Early Railway Policing (Police and Education)

This article is taken from the booklet ‘Railway History & The Local Historian’ by E. H. Fowkes, published in 1963 by East Yorkshire Local History Society to whom we are grateful for permission to quote from it. The article is remarkable for several reasons – it gives an insight into the role of the railway policeman before the trains began running and indicates a social awareness perhaps not previously considered.

The Leeds & Thirsk Railway employed a Police Inspector whose reports concerning workmen building the Bramhope Tunnel and the Wharfedale Viaduct give us an insight into the lives of a remarkable class of navvies and labourers who toiled prodigiously to leave magnificent engineering works and then, as a class, vanished. Police Inspector James Midgley, reported on workmen in and out of work.  He informs us that there were 2,300 men employed at the Bramhope Tunnel. The masons, mostly local men, were quiet and well behaved, but difficulties occurred with those who lived in the rather overcrowded huts. Midgley records that he was satisfied that stolen geese were not taken by railway workmen “as he was in their dwellings almost every day to see the articles they consume, their manner of cooking and the way they live generally”. Midgley made his reports to Samuel Smiles, then Secretary of the Leeds & Thirsk Railway. On 22nd February 1847, he reported on the schooling of the children of the workmen employed building the Bramhope Tunnel. He visited every home and lists the cottages in order with the name of each occupant and the number of children who would attend in the event of a school being built above the tunnel. There were 93 temporary cottages, each housing from two to twenty persons. Among them were 221 children, and of these the parents of 115 were willing to pay for education. The village school at Bramhope had places for fifty children but only ten vacancies. Midgley thought the school might be extended to hold another forty for the expenditure of £20, though he thought that the village school was too far away for some of the younger children.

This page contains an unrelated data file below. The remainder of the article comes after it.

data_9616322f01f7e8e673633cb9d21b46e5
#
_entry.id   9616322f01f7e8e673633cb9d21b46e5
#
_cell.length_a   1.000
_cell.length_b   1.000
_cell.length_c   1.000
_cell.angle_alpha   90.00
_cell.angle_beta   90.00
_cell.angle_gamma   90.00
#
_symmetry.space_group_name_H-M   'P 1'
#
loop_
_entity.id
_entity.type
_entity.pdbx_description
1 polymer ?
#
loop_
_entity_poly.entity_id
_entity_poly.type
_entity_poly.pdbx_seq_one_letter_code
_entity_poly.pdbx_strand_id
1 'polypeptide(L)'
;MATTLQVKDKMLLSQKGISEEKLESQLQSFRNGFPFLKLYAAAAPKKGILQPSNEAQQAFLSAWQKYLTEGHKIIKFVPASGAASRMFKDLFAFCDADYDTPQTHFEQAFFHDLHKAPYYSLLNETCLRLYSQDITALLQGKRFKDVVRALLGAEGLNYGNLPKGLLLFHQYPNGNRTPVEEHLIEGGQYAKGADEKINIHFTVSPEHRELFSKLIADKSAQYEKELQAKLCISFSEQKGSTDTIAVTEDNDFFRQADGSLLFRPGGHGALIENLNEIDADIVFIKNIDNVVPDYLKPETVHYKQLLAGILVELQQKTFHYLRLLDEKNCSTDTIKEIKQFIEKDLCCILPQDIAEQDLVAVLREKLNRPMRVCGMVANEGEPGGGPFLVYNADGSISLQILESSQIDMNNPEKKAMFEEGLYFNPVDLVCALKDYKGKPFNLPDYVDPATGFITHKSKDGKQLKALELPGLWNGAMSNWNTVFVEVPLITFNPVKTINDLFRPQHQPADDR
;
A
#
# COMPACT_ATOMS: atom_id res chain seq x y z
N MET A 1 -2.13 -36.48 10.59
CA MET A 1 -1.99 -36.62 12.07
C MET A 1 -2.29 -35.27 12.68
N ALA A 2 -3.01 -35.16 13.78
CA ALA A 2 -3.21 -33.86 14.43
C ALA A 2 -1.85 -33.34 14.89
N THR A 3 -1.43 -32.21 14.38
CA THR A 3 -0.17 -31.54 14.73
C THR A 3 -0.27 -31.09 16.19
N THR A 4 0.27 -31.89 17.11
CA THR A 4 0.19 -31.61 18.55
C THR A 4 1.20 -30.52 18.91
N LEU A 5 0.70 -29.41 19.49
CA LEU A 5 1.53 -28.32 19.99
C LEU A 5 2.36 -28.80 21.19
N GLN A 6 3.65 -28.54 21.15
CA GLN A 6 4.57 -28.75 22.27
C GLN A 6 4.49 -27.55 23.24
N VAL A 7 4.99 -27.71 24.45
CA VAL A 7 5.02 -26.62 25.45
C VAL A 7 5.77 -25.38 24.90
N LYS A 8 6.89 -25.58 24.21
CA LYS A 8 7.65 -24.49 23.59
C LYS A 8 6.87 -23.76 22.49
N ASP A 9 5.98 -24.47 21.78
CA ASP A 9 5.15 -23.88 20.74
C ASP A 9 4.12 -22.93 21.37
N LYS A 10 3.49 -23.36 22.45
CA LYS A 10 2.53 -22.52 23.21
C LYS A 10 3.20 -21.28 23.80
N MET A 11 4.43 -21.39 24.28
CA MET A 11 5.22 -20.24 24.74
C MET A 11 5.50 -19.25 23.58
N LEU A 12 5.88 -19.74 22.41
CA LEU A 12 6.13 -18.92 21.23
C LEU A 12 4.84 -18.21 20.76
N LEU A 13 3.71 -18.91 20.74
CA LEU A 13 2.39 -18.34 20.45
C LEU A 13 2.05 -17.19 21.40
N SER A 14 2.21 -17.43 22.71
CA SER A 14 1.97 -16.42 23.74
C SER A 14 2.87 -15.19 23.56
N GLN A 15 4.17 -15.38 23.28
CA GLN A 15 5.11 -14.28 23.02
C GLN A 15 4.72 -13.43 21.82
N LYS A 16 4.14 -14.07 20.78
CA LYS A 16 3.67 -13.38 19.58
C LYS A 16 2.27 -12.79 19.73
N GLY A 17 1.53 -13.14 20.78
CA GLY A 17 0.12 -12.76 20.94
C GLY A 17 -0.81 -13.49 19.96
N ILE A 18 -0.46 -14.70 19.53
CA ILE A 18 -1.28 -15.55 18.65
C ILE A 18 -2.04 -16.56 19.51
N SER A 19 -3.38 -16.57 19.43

Social dislocation caused by abnormal or rapid railway development was frequently a source of concern to the more sensitive railway directors and shareholders. At the Tyne Dock area, which grew very rapidly, there was no school and the children were running wild. A printed appeal was made by the North Eastern Railway Company to the generosity of their shareholders for money for a school. The response to the appeal was very generous and the responsibilities of the company were widened to include the control of Tyne Dock school.

The main duties of the police were, of course, the maintenance of order and the prosecution of wrongdoers. Railway policemen would warn passengers if card sharpers had been seen, for example. The protection of people and the safe-guarding of property were their principal duties, particularly in towns, but police were also needed in rural areas. In 1858, the Chief Constable of Westmorland insisted on a policeman being provided at Kirkby Stephen. This solitary railway policeman, too remote from the command of the North Eastern railway police, obeyed the command of the Chief Constable of Westmorland and the records show details of his salary, uniform cost, boot allowance and other items paid for by the North Eastern Railway Company.

A remarkable article indeed, that was unearthed by Ed Thompson.

This article originally appeared in the BTPHG Year Book 2012.